[More Than Mommy Blogger] Blogger-PR Tango – It Takes Two
I had a vision for my first column. I wanted it to be something somewhat profound, but also something that would establish a tone to which others could relate. In fact, I had most of it written.
Then I read,“Why PR People Get Paid and You Don’t” by fellow columnist, “Sarah.” And I got really angry. First, I got the attempt at humor, and I understood the type of blogger who inspired her post. However, those kinds of posts, that poke fun at the least professional in the mom blogger world, usually end up negatively impacting the most professional ones .
I am one of the first to complain about greedy, high-maintenance mom bloggers who don’t understand the system or take the time to figure out how it works. It was something I planned to mention in my original column. I agree that there’s a sense of entitlement with absolutely no basis in reality and that some new bloggers expect to get all of the best relationships without putting in any of the work. Heck, I’ve been blogging longer than most people have had an email address and have never been offered an oven or a trip. It’s fine. I don’t have the same numbers as some of my peers.
What I don’t agree with is the idea that this strain between PR and bloggers comes solely from unrealistic expectations and a lack of professionalism on the blogger end.
Sarah suggests that bloggers are fly-by-night (“something transient”) and not willing to put in the effort to get the attention they feel that they deserve. That’s not always the case. In fact, I know many bloggers who have been doing it for years, pouring their hearts and precious time into their blogs.
I believe that PR representatives and brand relationships are far more transient than established bloggers. I also know that companies routinely reward the squeaky-wheel, churn-out-content and give-me-free-stuff bloggers by working with blogs that are poorly written, relatively new, and/or over-saturated with pre-existing brand relationships. I am shocked (and it’s rare for me to use that term) by the bloggers who nab high-profile campaigns. They have open catfights on their blogs, belittle others, and write like they couldn’t possibly have graduated from 8th grade. Some of them are busy touting so many products that they don’t have time to write about all of their brand trips and relationships. If PR budgets are so low, why are they wasting money on perks for bloggers who won’t even write about them?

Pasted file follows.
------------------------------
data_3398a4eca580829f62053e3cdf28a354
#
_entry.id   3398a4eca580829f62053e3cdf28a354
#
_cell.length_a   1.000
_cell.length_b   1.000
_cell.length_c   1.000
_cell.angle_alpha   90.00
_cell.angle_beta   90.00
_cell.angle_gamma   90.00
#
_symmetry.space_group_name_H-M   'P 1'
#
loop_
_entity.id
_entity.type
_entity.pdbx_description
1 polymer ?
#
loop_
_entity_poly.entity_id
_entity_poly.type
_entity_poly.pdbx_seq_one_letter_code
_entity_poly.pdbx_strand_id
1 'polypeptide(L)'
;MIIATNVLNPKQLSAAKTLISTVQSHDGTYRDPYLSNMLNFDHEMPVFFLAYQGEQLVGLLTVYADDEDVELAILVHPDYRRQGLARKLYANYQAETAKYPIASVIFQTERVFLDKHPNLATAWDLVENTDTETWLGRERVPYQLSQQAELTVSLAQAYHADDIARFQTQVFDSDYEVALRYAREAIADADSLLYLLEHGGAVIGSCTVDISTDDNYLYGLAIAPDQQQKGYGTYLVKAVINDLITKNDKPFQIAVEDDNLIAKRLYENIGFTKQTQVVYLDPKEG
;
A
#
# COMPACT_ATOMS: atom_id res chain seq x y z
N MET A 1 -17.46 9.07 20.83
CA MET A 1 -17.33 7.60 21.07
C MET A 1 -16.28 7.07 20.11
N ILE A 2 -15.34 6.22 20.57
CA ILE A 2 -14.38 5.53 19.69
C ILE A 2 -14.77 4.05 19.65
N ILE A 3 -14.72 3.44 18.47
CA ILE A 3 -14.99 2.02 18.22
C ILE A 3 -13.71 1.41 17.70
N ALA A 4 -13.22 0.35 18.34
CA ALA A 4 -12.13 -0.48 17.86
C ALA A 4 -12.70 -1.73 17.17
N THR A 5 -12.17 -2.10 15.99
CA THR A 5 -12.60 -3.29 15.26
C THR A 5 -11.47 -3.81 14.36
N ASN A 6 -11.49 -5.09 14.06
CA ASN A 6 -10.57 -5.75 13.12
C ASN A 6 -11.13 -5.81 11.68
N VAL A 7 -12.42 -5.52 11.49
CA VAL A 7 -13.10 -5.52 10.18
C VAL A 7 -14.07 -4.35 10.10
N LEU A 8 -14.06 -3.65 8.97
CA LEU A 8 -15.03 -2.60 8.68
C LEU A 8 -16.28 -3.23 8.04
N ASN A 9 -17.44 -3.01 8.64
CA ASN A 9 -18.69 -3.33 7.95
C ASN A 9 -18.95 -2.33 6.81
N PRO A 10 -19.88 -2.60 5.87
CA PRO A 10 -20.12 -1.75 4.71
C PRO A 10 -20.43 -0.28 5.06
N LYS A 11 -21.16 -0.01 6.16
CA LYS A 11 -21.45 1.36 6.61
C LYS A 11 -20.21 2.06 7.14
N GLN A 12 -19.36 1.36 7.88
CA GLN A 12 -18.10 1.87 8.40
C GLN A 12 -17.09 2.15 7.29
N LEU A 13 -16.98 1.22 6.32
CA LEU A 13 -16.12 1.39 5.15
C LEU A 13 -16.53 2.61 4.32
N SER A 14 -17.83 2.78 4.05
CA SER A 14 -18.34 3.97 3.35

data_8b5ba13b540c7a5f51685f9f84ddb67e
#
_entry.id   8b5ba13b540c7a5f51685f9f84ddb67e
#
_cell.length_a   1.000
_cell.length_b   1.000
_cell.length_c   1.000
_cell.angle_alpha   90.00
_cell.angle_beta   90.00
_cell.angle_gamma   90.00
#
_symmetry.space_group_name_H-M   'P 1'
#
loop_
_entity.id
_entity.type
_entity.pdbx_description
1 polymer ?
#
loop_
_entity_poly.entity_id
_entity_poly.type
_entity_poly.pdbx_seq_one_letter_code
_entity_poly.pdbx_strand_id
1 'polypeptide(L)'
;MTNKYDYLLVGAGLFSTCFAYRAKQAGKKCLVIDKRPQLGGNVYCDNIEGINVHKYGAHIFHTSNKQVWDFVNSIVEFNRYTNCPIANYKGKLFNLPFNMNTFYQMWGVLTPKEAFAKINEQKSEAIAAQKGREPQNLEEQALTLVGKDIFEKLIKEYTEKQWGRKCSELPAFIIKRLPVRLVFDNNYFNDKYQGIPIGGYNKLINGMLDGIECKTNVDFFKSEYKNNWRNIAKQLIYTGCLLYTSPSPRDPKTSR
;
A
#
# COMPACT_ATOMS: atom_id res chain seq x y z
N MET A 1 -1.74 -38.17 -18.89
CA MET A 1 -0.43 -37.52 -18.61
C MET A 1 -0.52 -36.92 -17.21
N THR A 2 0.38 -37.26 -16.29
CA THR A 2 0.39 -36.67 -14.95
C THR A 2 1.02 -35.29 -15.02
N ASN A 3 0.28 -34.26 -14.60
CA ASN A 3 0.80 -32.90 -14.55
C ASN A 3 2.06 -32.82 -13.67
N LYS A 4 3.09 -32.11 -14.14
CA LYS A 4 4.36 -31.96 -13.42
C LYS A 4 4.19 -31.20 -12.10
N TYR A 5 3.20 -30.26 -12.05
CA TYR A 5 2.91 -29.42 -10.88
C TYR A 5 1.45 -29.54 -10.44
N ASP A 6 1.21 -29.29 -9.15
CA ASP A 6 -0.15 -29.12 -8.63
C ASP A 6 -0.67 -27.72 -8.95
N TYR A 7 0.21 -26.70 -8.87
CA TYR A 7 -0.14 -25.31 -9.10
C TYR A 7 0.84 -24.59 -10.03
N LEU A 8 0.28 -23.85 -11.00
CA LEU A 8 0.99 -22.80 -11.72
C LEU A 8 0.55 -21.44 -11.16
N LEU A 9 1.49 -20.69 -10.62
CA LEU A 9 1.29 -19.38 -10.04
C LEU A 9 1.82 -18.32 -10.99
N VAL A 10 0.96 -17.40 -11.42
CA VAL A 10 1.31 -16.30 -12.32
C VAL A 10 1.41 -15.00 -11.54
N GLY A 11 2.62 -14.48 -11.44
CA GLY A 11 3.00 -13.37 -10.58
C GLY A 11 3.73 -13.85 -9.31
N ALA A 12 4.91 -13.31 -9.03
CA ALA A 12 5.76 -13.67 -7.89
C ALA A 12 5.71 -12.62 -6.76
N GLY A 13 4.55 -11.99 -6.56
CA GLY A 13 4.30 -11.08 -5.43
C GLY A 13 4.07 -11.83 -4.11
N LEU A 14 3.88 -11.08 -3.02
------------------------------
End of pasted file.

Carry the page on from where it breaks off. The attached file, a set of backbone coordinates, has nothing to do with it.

Sarah goes on to imply that bloggers are almost childish in our expectations to be paid for our work. Guess what? I am pitched by dozens of these hard-working, salary-worthy, commuting (and non-commuting) PR people on a weekly basis. Just like the bloggers I know, some of them are incredibly talented and hardworking, and some … not even close.
I routinely receive pitches that are horribly written (What exactly is the product I can’t live without?), absurdly off-topic (Yes, I’m sure my Family Computing readers come to my site to find the perfect sun screen), and even insulting (The “technology is hard for women” approach? Try again.). Better still are the pitches from people who will generously allow me to post their widgets on my blog and write about the products that they are paid to promote, with absolutely no compensation for my time or the advertising space such widgets would usurp. I’m often not even offered a product to try out. What kind of professional would heavily promote a product without having experienced it in person? But sure, work with those bloggers because it will cost you less.
I write product reviews for free. This is a topic for a separate column, but you simply can’t write a properly balanced review if you’re being compensated (and product is NOT compensation–it’s a tool to allow you to write a useful review). I expect to be paid to otherwise promote any product or service you throw my way. I might not work out of a remote office, but that doesn’t make me any less intelligent or talented than someone who does. And it doesn’t make my writing any lower in quality. I want none of the “ lifestyle, paycheck, and perks of having an out-of-the-house PR job.” I want the lifestyle, paycheck and perks of being a freelance writer with a built-in audience, because that’s what quality bloggers are.
I’m a relatively practical person. I deal with PR for my blog, as well as for my more formal work with About.com. I don’t care if you use my name (although I really don’t appreciate “Dear Mommy Blogger”) or even read my blog. I know it’s hard to get a product in front of hundreds of journalists if you have to personally pitch each one. I also know that the impact you get from putting a product on just my blog isn’t worth doing in-depth research into my interests and family life. That said, it only makes sense to do your homework and create a list of quality bloggers you’d like to work with who aren’t going to be an embarrassment to the brands you represent.
And if you find a blogger who is genuinely passionate about a product or brand (and not just the freebies you may be willing to pass their way), develop that relationship. It’s extremely valuable, even if their numbers aren’t as big.
Honestly, this tension between bloggers and PR people needs to stop. I’m tired of crappy mom bloggers making the rest of us look bad, and I’m equally unimpressed by lazy PR people underestimating my worth. I’ll survive if you don’t give me your fantastic, new refrigerator to try out, but I’ll be pretty annoyed if you hand it off to someone who can’t be bothered to spell the brand name correctly.
I suspect that Sarah’s PR firm is one of those who are a delight for bloggers to work with. But before pointing the finger at us, I think she should look around a bit. Because there are many more PR companies who seem to believe that we should be doing their jobs for free.